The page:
News Internationals feet of clay

Rupert-Murdochparliament-testimony Watching Rupert Murdoch stumbling his way through a parliamentary select committee this week – an event enlarged by pies and punches thrown I was reminded of the Bible story of the king's nightmare – the gold statue which turns out to have feet of clay  – the whole statue is knocked down by a stone that comes from nowhere. There's a lot in the book of Daniel about images and their fragility.  Murdoch has done well for an Australian newspaper man – he's been an architect of global satellite television. He has acquired newspaper titles from all over the world and tucked them under his arm. Even though their revenues were miniscule and shrinking compared with the TV revenues it bought him influence with the political establishment. Which is a game we have accepted for decades – media owners are powerful and we have to live with that knowledge.  Murdoch was desperate to acquire B Sky B to keep up with the global media arms race. He can't compete with the US television giants unless he does. Which is why he has made such strenuous efforts to come clean – to explain himself. For the next chapter he needs a vehicle big enough to continue world domination. I really believe him. And I don't have to mistrust his motives. There's no shame in wanting to be the biggest media owner in the world. Its a perfectly valid ambition.

But we come back to the feet of clay. A culture of paying off policement, intimidating politicians, and of course the bugging. Did Murdoch know about it? Probably not. But what he has to demonstrate is that he and his organisation are fit for global dominance. If the gold head of the statue are so far from the rest of the body that he has no way of knowing how low some of his staff are prepared to sink to get a good news story – then who can trust him to take a big step up with BSkyB. The answer is Not now. And watching this 80 year old pause to catch his thoughts I thought I perceived his confusion. Should I look down at sort out my feet by closing the News of the World, by firing a couple of reporters when they go to jail (but quietly paying their legal costs – because I feel a sense of responsibility?) or do I look up and work out how I can make my organisation even bigger? Rupert isn't going anywhere.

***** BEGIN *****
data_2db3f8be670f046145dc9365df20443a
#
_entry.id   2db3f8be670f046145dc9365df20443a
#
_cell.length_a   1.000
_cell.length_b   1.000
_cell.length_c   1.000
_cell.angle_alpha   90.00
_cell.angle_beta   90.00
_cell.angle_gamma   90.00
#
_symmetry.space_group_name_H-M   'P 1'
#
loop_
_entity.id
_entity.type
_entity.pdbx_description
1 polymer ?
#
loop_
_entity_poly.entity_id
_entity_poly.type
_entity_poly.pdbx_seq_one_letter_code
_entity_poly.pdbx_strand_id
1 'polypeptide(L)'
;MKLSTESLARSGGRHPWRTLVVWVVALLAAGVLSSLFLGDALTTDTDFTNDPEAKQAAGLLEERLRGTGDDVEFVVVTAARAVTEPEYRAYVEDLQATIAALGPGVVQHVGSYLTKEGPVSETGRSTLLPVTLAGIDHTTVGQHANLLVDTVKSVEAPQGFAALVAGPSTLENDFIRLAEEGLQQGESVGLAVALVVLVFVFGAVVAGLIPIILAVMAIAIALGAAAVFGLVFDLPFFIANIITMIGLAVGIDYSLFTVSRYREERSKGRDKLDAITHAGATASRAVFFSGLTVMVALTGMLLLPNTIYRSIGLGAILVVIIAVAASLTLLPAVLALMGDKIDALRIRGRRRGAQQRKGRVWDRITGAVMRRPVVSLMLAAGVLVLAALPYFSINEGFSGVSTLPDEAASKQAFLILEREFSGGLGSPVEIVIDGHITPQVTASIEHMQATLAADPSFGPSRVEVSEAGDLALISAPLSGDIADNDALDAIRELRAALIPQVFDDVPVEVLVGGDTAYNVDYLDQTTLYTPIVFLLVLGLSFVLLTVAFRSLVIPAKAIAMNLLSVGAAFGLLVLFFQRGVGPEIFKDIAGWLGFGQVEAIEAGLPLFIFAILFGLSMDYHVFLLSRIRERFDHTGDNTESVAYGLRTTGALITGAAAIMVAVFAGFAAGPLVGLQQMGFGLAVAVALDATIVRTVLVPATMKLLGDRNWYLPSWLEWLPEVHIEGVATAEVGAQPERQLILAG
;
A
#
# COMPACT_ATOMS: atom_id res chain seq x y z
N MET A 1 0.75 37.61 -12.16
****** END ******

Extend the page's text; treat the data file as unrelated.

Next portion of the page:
I once asked the theologian Walter Wink (author of a trilogy on managing the powers)  what he would say if Rupert Murdoch asked him how to bring News International under obedience to Christ. His reply was entirely couched in private and personal terms to Rupert Murdoch. When we badly need a corporate response. We have banks which are too big to fail. Nation states which are unaccountable. Bigger means badder – more corrupt. Western religion post reformation and particularly post 2 world wars is personal and privatised. Only in the last few years have we seen a spring where religion can ask questions in the public square without being shouted down. But accountability needs to be corporate. Which is why the Metropolitan police are leaderless and News International could very soon be. Governance must be of the whole body and it must be good, not expedient or merely legal. Because we all have feet of clay.








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